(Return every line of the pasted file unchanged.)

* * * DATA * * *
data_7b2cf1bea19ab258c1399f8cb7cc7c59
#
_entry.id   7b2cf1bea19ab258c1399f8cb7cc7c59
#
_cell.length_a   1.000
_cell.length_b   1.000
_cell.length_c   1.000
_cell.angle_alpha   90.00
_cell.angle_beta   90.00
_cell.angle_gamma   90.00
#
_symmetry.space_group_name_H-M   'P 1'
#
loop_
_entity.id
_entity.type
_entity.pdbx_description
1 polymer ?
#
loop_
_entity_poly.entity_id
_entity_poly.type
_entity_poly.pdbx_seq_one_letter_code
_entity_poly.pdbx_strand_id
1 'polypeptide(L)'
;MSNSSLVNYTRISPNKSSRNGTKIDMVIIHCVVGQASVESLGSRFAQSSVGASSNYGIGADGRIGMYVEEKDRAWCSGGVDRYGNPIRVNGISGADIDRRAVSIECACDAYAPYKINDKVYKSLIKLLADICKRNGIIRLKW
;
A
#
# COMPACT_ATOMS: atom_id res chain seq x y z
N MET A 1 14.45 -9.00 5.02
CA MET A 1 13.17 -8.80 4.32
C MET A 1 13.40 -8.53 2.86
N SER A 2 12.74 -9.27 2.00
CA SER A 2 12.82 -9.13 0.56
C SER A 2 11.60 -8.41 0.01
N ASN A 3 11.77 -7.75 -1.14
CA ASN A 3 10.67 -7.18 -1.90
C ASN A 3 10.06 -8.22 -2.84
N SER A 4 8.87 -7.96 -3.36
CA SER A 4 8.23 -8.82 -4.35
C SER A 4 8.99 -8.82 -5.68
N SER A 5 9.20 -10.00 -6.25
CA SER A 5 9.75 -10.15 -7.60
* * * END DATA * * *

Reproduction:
data_7b2cf1bea19ab258c1399f8cb7cc7c59
#
_entry.id   7b2cf1bea19ab258c1399f8cb7cc7c59
#
_cell.length_a   1.000
_cell.length_b   1.000
_cell.length_c   1.000
_cell.angle_alpha   90.00
_cell.angle_beta   90.00
_cell.angle_gamma   90.00
#
_symmetry.space_group_name_H-M   'P 1'
#
loop_
_entity.id
_entity.type
_entity.pdbx_description
1 polymer ?
#
loop_
_entity_poly.entity_id
_entity_poly.type
_entity_poly.pdbx_seq_one_letter_code
_entity_poly.pdbx_strand_id
1 'polypeptide(L)'
;MSNSSLVNYTRISPNKSSRNGTKIDMVIIHCVVGQASVESLGSRFAQSSVGASSNYGIGADGRIGMYVEEKDRAWCSGGVDRYGNPIRVNGISGADIDRRAVSIECACDAYAPYKINDKVYKSLIKLLADICKRNGIIRLKW
;
A
#
# COMPACT_ATOMS: atom_id res chain seq x y z
N MET A 1 14.45 -9.00 5.02
CA MET A 1 13.17 -8.80 4.32
C MET A 1 13.40 -8.53 2.86
N SER A 2 12.74 -9.27 2.00
CA SER A 2 12.82 -9.13 0.56
C SER A 2 11.60 -8.41 0.01
N ASN A 3 11.77 -7.75 -1.14
CA ASN A 3 10.67 -7.18 -1.90
C ASN A 3 10.06 -8.22 -2.84
N SER A 4 8.87 -7.96 -3.36
CA SER A 4 8.23 -8.82 -4.35
C SER A 4 8.99 -8.82 -5.68
N SER A 5 9.20 -10.00 -6.25
CA SER A 5 9.75 -10.15 -7.60